• Food, alcoholic beverages and services not specified in the itinerary
  • Beverages of any kind during meals
  • Tips for guides, driver, hotel maid, etc.
  • Optional tours
  • Personal expenses


Please contact Chris Fischer at (570) 446-9597 or This tour will be limited to a maximum of 8 participants.

Sunset Over Lake Atitlan, Guatemala (Chris Fischer Photography)
Sunset Over Lake Atitlan, Guatemala.

All photographs on this page are the copyright of Chris Fischer Photography and may not be used in any manner without express permission.

Conservation Events Press Releases

Coffee for Conservation: From Honduras to Honesdale

From Honduras to Honesdale
Left: Honduran coffee farmer Emilio Garcia brings microlot samples to Black and Brass Coffee in Honesdale.
Right: Emilio’s shade-grown coffee farm in Honduras.

Try a cup of Honduran coffee for free at Black & Brass Coffee Roasting Co., 520 Main St. in Honesdale on Sat., Nov. 26 from 11am-4pm. The event, sponsored by the Northeast PA Audubon Society, showcases “shade-grown” coffee grown by a collective of Honduran farmers. That evening, starting at 7pm at the Chamber of Commerce on Commercial St. in Honesdale, we will host a fascinating program on how such shade-grown coffee helps provide habitat for threatened birds that summer in our area. Featuring lots of great photos, you’ll learn all about where this special organic, shade-grown coffee comes from in Honduras and how it is grown.

The “Honduran” coffee available at Black & Brass in Honesdale is cultivated at over 4,000 ft. above sea level in the mountainous region of Marcala in southwestern Honduras — an area renowned for producing some of Central America’s highest quality coffee. It’s also an area where Golden-winged Warblers and other migratory songbirds spend the winter.

“Many of ‘our’ birds actually spend more time elsewhere than they do with us,” says Chris Fischer, Conservation Co-chair of the Northeast PA Audubon Society. “Migratory bird species depend on a variety of sites throughout their annual migration cycle: their breeding grounds, wintering grounds and stopover points while in transit. Threats encountered at any point during the migration cycle can have dire consequences.”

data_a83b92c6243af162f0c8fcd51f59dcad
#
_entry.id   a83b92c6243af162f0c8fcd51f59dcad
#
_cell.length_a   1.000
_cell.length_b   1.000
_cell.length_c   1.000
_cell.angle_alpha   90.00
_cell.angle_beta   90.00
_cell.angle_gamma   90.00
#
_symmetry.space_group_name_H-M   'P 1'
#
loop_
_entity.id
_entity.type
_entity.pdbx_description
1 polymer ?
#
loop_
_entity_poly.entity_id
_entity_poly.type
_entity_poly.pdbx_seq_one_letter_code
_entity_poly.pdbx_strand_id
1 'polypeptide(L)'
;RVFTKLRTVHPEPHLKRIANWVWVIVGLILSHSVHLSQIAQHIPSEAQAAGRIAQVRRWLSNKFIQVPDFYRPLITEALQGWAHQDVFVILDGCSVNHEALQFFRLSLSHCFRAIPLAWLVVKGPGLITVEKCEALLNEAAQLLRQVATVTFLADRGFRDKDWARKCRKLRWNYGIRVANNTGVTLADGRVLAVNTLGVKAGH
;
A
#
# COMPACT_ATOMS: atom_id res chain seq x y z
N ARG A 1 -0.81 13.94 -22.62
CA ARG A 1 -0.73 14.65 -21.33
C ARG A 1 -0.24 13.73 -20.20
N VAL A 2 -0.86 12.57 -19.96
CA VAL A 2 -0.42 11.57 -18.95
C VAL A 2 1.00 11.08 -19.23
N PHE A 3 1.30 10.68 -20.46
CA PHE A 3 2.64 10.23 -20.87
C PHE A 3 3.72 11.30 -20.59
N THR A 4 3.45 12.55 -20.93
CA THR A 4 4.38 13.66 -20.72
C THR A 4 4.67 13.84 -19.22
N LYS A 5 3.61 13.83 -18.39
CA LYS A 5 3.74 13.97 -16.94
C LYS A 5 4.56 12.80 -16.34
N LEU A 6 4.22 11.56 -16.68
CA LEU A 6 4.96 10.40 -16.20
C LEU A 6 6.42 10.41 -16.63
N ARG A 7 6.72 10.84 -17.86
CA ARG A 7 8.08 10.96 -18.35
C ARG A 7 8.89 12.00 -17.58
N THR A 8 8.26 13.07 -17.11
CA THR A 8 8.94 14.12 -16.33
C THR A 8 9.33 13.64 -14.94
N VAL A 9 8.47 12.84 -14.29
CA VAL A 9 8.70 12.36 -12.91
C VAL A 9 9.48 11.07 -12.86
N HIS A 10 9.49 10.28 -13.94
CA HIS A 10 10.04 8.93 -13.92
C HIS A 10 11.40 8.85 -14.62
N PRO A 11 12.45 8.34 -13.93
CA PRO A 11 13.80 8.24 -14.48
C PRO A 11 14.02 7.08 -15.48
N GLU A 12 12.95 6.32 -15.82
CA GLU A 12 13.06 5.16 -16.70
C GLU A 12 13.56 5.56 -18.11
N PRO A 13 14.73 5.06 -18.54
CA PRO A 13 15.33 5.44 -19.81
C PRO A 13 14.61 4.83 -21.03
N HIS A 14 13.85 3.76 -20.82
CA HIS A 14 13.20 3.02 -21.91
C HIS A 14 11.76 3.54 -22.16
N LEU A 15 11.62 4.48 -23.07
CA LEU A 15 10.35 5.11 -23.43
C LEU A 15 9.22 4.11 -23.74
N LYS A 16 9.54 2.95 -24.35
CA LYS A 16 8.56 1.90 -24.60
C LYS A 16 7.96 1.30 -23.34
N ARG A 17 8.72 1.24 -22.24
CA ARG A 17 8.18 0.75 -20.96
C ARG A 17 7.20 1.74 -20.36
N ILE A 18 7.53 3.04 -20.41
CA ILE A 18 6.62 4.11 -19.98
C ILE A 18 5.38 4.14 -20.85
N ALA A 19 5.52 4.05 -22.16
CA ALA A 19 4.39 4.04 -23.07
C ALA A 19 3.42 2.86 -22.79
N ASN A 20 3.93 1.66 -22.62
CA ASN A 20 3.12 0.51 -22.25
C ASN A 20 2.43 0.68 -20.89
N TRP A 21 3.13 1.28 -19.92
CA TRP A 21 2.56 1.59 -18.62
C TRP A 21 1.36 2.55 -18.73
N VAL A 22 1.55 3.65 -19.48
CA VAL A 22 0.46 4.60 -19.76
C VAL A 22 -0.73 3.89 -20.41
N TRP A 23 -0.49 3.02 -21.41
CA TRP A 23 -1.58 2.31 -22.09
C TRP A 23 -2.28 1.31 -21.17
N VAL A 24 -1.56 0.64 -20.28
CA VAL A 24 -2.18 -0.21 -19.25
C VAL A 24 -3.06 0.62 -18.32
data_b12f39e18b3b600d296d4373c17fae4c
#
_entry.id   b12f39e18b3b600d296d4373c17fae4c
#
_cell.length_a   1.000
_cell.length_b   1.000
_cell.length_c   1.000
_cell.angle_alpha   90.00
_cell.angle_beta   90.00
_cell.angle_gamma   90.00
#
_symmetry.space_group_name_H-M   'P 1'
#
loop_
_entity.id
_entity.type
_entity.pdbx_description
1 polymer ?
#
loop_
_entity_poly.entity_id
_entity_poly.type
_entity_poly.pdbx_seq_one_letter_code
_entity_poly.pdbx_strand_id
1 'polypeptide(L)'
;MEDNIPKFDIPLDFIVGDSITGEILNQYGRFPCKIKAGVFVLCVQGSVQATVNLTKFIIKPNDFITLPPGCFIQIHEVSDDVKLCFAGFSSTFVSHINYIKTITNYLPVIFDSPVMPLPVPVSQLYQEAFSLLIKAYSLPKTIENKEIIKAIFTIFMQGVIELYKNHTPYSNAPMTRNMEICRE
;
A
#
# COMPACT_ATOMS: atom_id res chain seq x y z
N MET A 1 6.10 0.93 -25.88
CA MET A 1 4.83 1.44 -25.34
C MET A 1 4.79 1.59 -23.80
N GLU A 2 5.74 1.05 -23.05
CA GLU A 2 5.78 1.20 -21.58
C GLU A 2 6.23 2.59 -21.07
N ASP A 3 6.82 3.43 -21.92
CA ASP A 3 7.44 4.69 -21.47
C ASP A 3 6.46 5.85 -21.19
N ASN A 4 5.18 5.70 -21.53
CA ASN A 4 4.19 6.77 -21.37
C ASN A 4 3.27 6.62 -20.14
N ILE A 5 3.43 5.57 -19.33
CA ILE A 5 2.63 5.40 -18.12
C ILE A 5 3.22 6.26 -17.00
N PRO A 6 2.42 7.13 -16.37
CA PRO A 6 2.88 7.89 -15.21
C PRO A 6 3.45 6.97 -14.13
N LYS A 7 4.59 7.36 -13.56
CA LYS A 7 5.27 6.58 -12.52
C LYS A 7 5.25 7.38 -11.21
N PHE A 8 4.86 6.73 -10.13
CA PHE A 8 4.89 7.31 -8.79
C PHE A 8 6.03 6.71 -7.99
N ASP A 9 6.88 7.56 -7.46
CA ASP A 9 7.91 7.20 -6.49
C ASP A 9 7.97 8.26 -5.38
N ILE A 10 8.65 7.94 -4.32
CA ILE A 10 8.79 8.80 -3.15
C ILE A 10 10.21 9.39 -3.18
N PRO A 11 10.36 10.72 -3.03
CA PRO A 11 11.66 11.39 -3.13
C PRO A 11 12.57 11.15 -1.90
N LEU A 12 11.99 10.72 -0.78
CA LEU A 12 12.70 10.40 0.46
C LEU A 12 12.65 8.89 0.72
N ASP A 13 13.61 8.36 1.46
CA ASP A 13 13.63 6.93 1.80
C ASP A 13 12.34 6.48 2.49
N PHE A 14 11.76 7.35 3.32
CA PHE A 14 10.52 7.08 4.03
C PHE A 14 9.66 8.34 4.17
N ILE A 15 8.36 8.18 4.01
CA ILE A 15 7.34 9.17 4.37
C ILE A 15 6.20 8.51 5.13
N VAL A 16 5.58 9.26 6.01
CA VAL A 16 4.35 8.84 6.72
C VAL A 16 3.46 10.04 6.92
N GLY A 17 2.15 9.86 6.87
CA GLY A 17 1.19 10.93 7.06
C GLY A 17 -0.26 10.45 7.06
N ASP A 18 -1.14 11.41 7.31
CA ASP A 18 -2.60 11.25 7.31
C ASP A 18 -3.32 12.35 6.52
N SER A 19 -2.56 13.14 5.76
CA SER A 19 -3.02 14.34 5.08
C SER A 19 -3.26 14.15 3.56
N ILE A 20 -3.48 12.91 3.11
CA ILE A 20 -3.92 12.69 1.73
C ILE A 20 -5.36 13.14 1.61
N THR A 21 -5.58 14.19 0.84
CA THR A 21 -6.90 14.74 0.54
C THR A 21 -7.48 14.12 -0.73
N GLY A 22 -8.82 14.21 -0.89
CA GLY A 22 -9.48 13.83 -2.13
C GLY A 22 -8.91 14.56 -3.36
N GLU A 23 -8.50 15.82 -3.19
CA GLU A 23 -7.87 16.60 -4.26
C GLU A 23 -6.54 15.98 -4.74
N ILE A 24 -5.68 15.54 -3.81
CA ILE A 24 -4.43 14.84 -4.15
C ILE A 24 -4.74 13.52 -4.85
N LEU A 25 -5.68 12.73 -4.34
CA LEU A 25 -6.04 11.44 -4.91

One of the most threatened songbirds in North America, the Golden-winged Warbler has one of the smallest populations of any songbird not on the Endangered Species List. Once found throughout Wayne County, sightings here are now considered rare.

One of the main reasons for its sharp decline is habitat loss, both here in the U.S. where the Golden-winged Warbler breeds and in Central and South America where it spends the winter.

You can make a difference — helping save the Golden-winged Warbler and over 40 more of our other migratory songbirds — by choosing organic, shade-grown coffee.

The vast majority of coffee today is full-sun grown as it provides increased yields. Clear-cutting forests for full-sun coffee plantations increases soil erosion and contributes to deadly mudslides. Full-sun grown coffee requires large amounts of chemical fertilizers and pesticides, producing toxic run-off and acidifying the soil. In contrast, shade-grown coffee is grown beneath the forest canopy rather than in the full sun, preserving biodiversity and providing important habitat that benefits many bird species and other wildlife.

Sun-grown coffee comes not only at the expense of the environment, but of the coffee’s flavor. “Shade-grown coffee is a win-win for coffee drinkers,” says local coffee connoisseur John Harvey. “On top of being good for the land and wildlife, it has a superior taste because of the natural way it is grown. You get more taste from the soil just like with wine.”

The “Honduran” coffee available at Black & Brass in Honesdale comes directly from a small collective of independent organic shade-grown coffee farmers who are committed to their communities, biodiversity, and operating with complete transparency. Descendants of an indigenous Lenca tribe, they donate 5% of their profits to helping the children of Honduras.

These farmers were connected with Black & Brass via the Northeast PA Audubon Society in cooperation with Partners in Neotropical Bird Conservation (PINBC). Following an exploratory trip to Honduras this past February, PINBC was formed with the mission to promote bird conservation and education with an emphasis on Neotropical migrants using the Golden-winged Warbler as a flagship species. They are working with the coffee farmers to make their farms even more bird friendly in addition to helping them sell their coffee in the U.S.